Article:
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Traditional German Kaffee Kuchen (Coffee and Cake) for Zwischenmahlzeit. The nearly forgotten Sunday “meal between meals.”
A mix between cake and pie, the dessert named Kuchen (pronounced “Koo-ken”) is the German word for “cake” that is part of a more than 400-year-old tradition of “Kaffee and Kuchen” or coffee and cake served on Sundays in Germany between 3 and 4 p.m. The dessert and tradition both made popular in Germany, immigrated to America along with the people from there who settled in the United States and has been kept alive in many communities here by those descendants ever since.
Traditions are the customary patterns of life that bring us together and keeps us together, and when it comes to German baked goods, it’s a tradition that is constantly challenging my waistline. Especially the older I get.
The sweet spot of the German traditions of Zwischenmahlzeit translated the “meal between meals” on Sunday afternoons, and Kaffee Kuchen embodies two of the things that I adore most: the occasion to indulge in desserts (before supper of all things) and equally the chance to spend time with family and friends. Old-fashioned as it may be, these traditions pay tribute to the need for people to cut a slice out of their busy lives. Make time to carve out an afternoon to talk and visit, and of course to do it while stuffing their faces with magically sweet confections served up with rich, bold and satisfying cups of coffee full of decadent flavor and taste.[read more=”Click here to Read More” less=”Read Less”]Like other dying traditions that have been swept aside because of the full schedules of modern times and other forms of entertainment, the custom of Zwischenmahlzeit on Sunday afternoons and even Kaffee Kuchen has nearly vanished from Sunday routines too. Those traditions honored by my grandparents and other people of German heritage back in the day; provided a way to enjoy a treat and a hot cup of coffee while pausing daily work to gather with family and occasional guests – spending the time to catch up on loved one’s lives and devoting a leisurely afternoon moment together.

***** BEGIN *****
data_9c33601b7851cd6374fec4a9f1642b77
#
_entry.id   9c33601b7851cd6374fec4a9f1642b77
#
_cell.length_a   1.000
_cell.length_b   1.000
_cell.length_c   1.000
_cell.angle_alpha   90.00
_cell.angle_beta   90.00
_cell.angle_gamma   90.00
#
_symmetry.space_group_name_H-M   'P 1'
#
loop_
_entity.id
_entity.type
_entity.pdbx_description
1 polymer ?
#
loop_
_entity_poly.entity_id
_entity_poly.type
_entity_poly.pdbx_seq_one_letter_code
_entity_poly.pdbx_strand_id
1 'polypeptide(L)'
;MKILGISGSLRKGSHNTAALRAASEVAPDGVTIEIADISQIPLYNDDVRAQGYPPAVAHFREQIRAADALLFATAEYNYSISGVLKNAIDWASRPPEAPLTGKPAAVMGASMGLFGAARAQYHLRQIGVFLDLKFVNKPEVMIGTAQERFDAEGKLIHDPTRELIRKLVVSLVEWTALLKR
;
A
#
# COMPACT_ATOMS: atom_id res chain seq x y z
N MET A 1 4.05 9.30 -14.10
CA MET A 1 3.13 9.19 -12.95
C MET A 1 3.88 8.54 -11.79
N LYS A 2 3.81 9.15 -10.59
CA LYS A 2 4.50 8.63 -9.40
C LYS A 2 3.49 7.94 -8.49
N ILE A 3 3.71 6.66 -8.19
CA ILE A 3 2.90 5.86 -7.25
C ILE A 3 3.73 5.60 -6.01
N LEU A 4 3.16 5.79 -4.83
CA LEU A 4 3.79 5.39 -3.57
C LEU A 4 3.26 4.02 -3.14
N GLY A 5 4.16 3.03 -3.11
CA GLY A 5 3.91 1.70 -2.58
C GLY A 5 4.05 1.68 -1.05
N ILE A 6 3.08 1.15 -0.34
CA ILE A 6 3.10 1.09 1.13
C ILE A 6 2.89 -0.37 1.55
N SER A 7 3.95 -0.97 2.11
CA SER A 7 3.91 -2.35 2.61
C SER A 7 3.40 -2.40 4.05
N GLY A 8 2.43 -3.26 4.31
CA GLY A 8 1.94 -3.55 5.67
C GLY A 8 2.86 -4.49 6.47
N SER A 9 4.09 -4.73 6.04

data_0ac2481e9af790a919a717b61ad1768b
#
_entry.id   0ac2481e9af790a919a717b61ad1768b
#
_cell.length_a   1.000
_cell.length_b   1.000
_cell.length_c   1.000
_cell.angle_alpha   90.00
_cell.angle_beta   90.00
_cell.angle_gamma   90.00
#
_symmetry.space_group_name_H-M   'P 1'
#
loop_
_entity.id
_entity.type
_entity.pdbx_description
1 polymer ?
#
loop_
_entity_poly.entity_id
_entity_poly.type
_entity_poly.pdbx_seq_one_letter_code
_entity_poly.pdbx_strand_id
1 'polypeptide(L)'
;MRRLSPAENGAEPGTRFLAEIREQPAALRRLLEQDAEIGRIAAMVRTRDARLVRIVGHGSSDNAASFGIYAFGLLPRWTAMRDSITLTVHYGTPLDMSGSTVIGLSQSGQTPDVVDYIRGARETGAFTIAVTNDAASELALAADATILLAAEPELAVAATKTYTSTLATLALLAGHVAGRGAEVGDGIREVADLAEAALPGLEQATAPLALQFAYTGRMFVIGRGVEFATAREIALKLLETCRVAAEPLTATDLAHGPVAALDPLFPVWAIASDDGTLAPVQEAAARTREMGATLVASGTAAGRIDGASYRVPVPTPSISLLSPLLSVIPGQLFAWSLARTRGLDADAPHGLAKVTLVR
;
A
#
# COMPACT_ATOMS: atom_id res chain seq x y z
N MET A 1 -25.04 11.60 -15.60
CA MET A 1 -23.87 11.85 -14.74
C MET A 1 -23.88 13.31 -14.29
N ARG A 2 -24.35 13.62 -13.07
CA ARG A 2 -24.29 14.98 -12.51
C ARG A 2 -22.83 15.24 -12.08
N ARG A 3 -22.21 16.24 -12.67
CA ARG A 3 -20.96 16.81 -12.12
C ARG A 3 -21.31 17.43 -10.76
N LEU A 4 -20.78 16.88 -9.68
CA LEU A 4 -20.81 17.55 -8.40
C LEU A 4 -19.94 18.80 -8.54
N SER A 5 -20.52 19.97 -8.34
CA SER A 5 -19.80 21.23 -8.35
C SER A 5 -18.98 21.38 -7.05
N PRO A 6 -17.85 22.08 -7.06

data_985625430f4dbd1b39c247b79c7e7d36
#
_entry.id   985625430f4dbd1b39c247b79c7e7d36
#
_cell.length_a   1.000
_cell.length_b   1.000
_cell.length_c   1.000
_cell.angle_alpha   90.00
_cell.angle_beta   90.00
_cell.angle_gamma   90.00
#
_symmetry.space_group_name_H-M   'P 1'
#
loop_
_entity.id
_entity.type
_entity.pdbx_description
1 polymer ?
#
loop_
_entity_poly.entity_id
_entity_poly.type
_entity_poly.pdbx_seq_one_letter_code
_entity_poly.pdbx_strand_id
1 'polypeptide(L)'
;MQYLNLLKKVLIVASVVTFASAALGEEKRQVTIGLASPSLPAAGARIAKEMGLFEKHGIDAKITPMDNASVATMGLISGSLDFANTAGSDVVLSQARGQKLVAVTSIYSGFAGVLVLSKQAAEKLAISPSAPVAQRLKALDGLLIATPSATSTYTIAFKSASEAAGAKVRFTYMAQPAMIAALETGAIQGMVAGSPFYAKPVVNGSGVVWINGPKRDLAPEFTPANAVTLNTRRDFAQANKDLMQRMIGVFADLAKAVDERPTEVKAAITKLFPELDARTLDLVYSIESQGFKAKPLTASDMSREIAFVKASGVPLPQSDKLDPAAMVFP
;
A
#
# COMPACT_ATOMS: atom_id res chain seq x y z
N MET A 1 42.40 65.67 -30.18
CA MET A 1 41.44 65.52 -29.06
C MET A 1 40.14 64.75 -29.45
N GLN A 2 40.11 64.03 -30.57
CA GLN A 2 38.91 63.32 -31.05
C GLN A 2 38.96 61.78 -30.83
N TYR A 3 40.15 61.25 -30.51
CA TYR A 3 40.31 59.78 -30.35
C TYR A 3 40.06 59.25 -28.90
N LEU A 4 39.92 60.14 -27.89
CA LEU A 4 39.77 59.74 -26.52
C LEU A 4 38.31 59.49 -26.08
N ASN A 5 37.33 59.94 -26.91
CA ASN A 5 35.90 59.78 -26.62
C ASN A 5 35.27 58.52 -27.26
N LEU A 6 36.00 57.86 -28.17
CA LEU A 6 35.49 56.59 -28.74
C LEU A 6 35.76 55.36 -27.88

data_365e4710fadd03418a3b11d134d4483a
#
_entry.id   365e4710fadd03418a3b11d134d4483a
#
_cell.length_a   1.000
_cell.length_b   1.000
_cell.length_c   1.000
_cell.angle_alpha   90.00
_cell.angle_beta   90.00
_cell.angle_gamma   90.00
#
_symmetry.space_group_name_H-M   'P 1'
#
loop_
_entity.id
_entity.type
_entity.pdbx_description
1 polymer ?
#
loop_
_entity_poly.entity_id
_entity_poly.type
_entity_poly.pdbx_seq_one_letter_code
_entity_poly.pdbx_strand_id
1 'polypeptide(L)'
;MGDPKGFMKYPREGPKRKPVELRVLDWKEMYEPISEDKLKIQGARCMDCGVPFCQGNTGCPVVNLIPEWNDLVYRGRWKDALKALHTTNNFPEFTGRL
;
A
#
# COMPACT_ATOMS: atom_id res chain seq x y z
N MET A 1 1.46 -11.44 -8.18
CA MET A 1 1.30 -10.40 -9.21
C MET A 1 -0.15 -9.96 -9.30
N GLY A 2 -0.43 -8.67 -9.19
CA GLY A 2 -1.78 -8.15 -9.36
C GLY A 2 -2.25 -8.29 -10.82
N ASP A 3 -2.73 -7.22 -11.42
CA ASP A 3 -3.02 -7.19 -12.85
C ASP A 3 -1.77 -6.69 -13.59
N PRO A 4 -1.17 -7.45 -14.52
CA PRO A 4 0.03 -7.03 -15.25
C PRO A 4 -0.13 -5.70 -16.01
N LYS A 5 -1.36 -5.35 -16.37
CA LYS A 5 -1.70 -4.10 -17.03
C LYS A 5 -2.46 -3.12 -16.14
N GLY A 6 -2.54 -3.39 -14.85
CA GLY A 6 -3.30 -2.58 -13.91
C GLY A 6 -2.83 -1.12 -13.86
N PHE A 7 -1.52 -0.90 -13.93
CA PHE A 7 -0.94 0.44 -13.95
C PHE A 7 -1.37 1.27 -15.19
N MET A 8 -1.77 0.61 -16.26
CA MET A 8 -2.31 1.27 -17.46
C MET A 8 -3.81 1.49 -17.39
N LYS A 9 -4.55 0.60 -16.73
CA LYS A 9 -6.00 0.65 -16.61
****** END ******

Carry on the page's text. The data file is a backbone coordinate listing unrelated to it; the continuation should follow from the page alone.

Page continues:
My memories of sitting around my grandparent’s table drinking coffee made kid-style by adding half milk and eating delicious cake, donuts and pastries warm me just thinking about those treats and the close times our family spent together.
On many Sunday’s, we’d also have my grandma’s homemade cake donuts to go along with the Kuchen. Dunking cakey donuts in the milk-coffee was a favorite way to eat them as I sat alongside my grandpa who did the same. I had to learn to dunk and bite quickly so that the liquid-soaked cake treats would not get too soggy, break off and sink to the bottom of my cup. Grandpa taught me to be a champion dunker like he was, much to the dismay of my mom and grandma.
There were several varieties of Kaffee Kuchen, also called “coffee cake” by my mom. Some were simple cakes with a crumb topping. Others incorporated fruit mixed into the batter or combined with the crumb on top.
Sometimes they included a creamy custard topping or center.
Whatever version was made they were always served warm with real butter or whipped cream and were to-die-for delicious!